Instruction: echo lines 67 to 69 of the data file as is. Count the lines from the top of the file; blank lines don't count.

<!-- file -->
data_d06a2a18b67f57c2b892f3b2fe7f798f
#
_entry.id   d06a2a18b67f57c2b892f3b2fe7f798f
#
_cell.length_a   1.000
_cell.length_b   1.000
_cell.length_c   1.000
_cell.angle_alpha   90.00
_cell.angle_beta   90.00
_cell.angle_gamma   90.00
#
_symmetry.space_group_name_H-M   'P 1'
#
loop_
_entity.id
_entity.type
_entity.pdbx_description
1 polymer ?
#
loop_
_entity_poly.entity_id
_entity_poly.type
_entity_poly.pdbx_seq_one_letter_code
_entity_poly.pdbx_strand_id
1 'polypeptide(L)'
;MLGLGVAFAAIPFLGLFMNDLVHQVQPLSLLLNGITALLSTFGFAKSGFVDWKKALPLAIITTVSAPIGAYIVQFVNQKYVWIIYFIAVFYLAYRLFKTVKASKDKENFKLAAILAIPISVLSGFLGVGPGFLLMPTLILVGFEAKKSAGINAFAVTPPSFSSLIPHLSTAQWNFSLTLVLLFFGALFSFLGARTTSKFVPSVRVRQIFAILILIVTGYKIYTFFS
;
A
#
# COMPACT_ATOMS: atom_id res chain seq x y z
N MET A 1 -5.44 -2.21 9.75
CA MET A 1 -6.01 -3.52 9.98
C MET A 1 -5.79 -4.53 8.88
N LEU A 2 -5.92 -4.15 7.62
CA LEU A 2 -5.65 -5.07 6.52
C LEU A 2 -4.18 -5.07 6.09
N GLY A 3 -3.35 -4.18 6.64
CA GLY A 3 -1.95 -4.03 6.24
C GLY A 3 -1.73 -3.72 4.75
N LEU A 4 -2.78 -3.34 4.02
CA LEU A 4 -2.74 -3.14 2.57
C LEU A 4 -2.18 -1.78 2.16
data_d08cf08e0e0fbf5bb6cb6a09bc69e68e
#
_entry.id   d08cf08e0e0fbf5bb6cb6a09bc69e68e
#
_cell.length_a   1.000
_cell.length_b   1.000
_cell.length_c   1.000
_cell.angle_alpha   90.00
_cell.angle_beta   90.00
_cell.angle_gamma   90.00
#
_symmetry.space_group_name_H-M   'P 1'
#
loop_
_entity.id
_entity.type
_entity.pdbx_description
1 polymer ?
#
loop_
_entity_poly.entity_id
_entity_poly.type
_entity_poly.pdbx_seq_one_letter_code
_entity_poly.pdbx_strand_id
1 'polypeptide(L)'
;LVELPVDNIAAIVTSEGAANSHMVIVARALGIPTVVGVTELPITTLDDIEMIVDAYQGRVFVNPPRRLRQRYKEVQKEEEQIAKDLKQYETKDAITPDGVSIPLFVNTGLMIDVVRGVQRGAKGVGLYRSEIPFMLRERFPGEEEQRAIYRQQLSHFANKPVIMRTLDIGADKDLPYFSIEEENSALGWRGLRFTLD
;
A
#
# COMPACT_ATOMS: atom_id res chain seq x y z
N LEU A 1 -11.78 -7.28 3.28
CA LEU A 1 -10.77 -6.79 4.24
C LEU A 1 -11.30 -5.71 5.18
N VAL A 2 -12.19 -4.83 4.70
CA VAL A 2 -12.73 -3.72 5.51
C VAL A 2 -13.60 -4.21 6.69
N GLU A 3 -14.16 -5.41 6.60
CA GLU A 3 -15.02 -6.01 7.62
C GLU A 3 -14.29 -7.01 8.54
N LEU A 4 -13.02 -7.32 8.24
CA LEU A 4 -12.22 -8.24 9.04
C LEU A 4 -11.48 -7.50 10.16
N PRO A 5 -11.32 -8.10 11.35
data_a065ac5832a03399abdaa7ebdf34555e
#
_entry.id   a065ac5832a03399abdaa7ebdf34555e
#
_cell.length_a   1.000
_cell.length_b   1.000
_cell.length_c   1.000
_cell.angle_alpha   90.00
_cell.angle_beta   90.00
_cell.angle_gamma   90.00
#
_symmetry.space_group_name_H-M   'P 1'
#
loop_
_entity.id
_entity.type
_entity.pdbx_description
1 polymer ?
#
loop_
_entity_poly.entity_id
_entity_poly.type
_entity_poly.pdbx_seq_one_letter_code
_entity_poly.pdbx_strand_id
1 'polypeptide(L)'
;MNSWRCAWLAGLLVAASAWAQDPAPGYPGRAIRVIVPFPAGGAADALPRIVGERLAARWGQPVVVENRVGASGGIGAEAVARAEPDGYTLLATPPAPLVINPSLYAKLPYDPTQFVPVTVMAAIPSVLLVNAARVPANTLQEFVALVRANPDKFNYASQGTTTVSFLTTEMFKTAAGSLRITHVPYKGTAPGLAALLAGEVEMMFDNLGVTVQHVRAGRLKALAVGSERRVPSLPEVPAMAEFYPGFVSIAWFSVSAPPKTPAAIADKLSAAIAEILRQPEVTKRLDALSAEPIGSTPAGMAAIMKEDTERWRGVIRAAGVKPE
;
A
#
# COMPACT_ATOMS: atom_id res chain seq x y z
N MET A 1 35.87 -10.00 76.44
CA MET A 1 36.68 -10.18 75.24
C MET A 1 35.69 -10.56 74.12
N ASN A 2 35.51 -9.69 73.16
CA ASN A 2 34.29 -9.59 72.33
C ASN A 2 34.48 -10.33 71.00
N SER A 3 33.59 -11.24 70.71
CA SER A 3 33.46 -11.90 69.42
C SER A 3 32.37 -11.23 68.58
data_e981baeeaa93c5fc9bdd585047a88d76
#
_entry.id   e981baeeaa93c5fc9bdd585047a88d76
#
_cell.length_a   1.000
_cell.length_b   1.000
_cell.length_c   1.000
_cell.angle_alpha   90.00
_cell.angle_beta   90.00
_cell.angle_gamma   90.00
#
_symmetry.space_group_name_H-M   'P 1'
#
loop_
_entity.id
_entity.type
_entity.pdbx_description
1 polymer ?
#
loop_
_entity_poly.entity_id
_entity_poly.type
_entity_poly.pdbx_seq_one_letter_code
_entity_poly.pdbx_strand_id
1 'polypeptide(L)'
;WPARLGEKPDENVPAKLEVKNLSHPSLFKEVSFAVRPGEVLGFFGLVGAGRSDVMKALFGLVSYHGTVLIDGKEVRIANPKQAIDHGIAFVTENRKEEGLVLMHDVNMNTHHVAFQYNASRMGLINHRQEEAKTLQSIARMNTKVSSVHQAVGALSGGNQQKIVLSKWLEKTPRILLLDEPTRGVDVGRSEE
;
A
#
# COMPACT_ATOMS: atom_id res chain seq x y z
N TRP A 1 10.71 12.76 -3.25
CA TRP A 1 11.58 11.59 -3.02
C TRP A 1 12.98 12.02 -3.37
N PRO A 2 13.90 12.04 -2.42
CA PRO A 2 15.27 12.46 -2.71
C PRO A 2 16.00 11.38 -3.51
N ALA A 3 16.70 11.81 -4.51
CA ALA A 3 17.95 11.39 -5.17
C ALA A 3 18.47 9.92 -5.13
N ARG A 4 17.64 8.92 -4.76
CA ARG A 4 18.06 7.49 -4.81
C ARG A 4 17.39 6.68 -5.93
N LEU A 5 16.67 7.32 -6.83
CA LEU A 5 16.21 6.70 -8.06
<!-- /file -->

1 'polypeptide(L)'
;LVELPVDNIAAIVTSEGAANSHMVIVARALGIPTVVGVTELPITTLDDIEMIVDAYQGRVFVNPPRRLRQRYKEVQKEEEQIAKDLKQYETKDAITPDGVSIPLFVNTGLMIDVVRGVQRGAKGVGLYRSEIPFMLRERFPGEEEQRAIYRQQLSHFANKPVIMRTLDIGADKDLPYFSIEEENSALGWRGLRFTLD
;